Among the highlights of visiting an apple orchard are those hot, crispy apple cider doughnuts. After a day of picking apples, they are a treat. There’s no need to wait until the next apple-picking season to enjoy these fall favorites when you can make your own.
Many recipes call for the doughnuts to be fried. We’re taking a simpler approach with a rich cake batter version, then baking them in specialty pans. They can brushed with butter, then dredged in cinnamon and sugar, or dipped in glaze.
Cinnamon and freshly grated nutmeg usually hold court for that nostalgic apple-cider doughnut flavor. You can also consider anise, ginger, allspice, and cardamom. For more depth of flavor, you’ll want to simmer the apple cider into a reduction.
Of course, just like at the apple orchard, the doughnuts are best served warm, or eaten on the same day.
For more apple flavor, reduce 1 cup of fresh apple cider to 1/3 cup by heating in a small saucepan. Bring to a boil, then reduce to a simmer until it has cooked down to 1/3 cup.
Note: If you don’t have doughnut pans, you can use a muffin tin.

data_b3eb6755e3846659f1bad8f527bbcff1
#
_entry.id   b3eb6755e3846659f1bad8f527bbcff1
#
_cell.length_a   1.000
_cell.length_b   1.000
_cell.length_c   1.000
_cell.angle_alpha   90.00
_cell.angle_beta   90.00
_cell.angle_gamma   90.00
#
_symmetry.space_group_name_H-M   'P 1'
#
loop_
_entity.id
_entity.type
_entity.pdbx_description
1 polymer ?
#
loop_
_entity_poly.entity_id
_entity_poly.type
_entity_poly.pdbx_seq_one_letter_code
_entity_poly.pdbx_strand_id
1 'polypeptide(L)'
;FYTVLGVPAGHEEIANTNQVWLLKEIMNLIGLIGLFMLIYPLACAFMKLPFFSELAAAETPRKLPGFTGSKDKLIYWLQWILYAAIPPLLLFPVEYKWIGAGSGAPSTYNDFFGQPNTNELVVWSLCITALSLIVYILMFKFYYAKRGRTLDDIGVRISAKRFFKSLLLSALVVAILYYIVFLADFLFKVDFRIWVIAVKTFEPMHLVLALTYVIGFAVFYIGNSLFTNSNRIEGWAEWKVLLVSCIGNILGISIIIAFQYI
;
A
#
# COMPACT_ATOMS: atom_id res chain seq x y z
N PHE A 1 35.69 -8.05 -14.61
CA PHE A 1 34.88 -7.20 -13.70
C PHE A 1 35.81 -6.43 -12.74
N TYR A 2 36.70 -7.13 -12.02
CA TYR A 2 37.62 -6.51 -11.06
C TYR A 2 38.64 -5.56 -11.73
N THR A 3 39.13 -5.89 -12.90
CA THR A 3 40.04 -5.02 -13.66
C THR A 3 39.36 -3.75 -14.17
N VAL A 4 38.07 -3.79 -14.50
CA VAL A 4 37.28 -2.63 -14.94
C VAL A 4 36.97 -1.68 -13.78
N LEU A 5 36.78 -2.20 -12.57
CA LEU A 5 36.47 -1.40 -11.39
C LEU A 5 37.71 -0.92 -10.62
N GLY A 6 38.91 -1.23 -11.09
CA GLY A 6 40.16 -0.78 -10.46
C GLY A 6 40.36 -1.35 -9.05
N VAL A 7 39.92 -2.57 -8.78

Makes about 2 dozen 2-inch doughnuts
FOR THE DOUGHNUTS
1 ½ cups all-purpose flour
1 ½ teaspoons baking powder
1 teaspoon salt
1 teaspoon cinnamon
¼ teaspoon freshly ground nutmeg
Zest of 1 lemon
1 stick (4 ounces) unsalted butter, softened
½ cup brown sugar, lightly packed
½ cup granulated sugar
2 large eggs
⅓ cup apple cider (See headnote)
¼ cup buttermilk
1 teaspoon vanilla extract
FOR THE CINNAMON-SUGAR DIP:
4 tablespoons butter, melted
½ cup granulated sugar
1 teaspoon ground cinnamon
Preheat oven to 350 degrees. Spray doughnut pans with nonstick baking spray.
In a separate bowl, combine flour, baking powder, salt, cinnamon, nutmeg, and lemon zest.
In the bowl of a stand mixer fitted with the paddle attachment, combine the butter, brown sugar, and sugar. Mix on high until light and fluffy, 3 to 4 minutes. Add eggs, one at a time, mixing well after each addition.
Add the cider, buttermilk, and vanilla. Mix on low speed, then add the flour mixture until well combined.
Transfer the batter to a piping bag or large zipper bag with a corner snipped off, and pipe into the prepared doughnut pans, about 2/3 full.
Bake until the doughnuts spring back, about 10 to 14 minutes. Turn onto a wire rack. Brush with melted butter, then dip in cinnamon sugar. Serve warm.
— Adapted from The Barefoot Contessa by Ina Garten
Vanilla: Whisk 1 cup confectioner’s sugar with 1 teaspoon milk and 1/2 teaspoon vanilla extract until well combined.